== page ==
African observers of the Universe and the Sirius question.
The complex knowledge knowledge of the Dogon of Mali about the Sirius (the brightest star in the night sky) star-system sent shock-waves around the scientific world. These west African people did not only plot the orbits of stars circling sirius but revealed the extraordinary nature of one of its companions - Sirius B - which they claimed to be one of the densest and tinniest of the stars in our galaxy. What is most astonishing about their revelations is that Sirius B is invisible to the unaided eye.
It wasn’t until the 20th century, of course, that Western astronomers finally proved the existence of Sirius B, which they found to be a white dwarf, smaller and heavier than Sirius as the Dogon had stated, and whose elliptical orbit caused the larger star to ‘wobble’.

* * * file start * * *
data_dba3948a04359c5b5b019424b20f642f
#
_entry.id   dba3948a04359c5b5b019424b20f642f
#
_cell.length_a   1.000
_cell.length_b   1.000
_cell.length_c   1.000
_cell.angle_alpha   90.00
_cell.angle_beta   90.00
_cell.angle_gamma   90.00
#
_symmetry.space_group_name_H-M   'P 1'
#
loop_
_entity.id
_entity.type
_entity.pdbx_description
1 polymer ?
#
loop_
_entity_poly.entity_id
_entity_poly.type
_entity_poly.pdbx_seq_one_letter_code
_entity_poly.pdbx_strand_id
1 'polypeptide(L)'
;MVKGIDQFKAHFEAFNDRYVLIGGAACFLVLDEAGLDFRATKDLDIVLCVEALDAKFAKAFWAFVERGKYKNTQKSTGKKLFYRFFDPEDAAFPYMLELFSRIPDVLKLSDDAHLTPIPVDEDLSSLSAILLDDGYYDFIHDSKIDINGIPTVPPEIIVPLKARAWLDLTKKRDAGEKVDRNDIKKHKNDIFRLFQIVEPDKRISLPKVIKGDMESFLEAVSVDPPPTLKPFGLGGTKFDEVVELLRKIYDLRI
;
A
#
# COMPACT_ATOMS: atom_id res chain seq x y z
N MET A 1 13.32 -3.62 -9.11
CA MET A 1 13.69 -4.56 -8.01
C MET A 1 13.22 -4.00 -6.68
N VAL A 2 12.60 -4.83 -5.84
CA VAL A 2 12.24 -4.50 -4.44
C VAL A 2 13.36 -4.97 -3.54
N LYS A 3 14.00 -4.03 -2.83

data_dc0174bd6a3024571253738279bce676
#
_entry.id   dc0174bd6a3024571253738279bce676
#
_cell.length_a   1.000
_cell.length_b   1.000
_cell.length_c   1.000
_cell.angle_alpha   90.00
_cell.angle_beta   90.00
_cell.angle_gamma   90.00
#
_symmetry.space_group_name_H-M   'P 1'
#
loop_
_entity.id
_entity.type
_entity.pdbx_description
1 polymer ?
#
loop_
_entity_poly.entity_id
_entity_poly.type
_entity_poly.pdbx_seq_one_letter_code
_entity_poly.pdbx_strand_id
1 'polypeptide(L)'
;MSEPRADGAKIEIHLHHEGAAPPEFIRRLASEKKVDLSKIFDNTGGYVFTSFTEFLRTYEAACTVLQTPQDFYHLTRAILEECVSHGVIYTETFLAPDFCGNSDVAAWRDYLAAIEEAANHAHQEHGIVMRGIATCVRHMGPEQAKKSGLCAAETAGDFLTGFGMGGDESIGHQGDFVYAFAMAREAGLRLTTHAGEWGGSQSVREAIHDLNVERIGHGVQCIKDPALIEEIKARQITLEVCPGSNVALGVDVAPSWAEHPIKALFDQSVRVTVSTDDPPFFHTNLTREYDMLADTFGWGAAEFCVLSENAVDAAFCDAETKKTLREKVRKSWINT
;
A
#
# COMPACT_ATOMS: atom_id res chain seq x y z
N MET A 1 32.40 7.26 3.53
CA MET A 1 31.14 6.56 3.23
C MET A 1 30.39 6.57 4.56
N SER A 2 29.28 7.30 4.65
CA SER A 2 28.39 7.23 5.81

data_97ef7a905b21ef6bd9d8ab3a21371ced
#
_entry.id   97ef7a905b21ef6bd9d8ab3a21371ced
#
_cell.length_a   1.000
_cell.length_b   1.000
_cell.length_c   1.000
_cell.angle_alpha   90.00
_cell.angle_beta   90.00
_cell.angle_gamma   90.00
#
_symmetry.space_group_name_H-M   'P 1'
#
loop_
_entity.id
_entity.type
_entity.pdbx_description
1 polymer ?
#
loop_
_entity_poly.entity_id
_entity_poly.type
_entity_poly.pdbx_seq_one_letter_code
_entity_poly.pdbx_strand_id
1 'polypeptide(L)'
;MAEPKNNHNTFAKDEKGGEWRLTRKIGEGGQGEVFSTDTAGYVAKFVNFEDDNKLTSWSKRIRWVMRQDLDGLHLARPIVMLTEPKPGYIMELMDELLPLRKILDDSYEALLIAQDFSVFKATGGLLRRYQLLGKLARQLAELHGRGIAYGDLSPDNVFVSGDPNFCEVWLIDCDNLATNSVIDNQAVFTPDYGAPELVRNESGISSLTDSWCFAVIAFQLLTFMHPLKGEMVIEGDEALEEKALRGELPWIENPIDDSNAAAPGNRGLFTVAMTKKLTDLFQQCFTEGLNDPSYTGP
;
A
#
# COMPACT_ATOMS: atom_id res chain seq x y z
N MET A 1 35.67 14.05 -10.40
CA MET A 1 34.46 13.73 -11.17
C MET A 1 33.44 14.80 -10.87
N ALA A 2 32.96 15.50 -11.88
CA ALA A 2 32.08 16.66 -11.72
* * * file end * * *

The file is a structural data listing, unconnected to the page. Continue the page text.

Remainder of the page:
Eurocentric scientists have attributed this knowledge to the presence of space-men (Robert Tempels), Jesuit priest (Kenneth Brecher) and european travelers among these, Africans, who, according to Brecher, “have no business knowing this”.
Hunter Adams III of the Argonne National Laboratory exposes the superficiality and racial arrogance of these claims. He points to the 700 year old antiquity of Sirius traditions among the Dogon aspects of which were shared by other black peoples.
References: Adams II, Hunter H. African Observers of the Universe: The Sirius question. Van Sertima, Ivan (ed). Blacks in Science: Ancient and Modern. New York: Journal of Africa Civilization Ltd. Inc, 1983. p. 27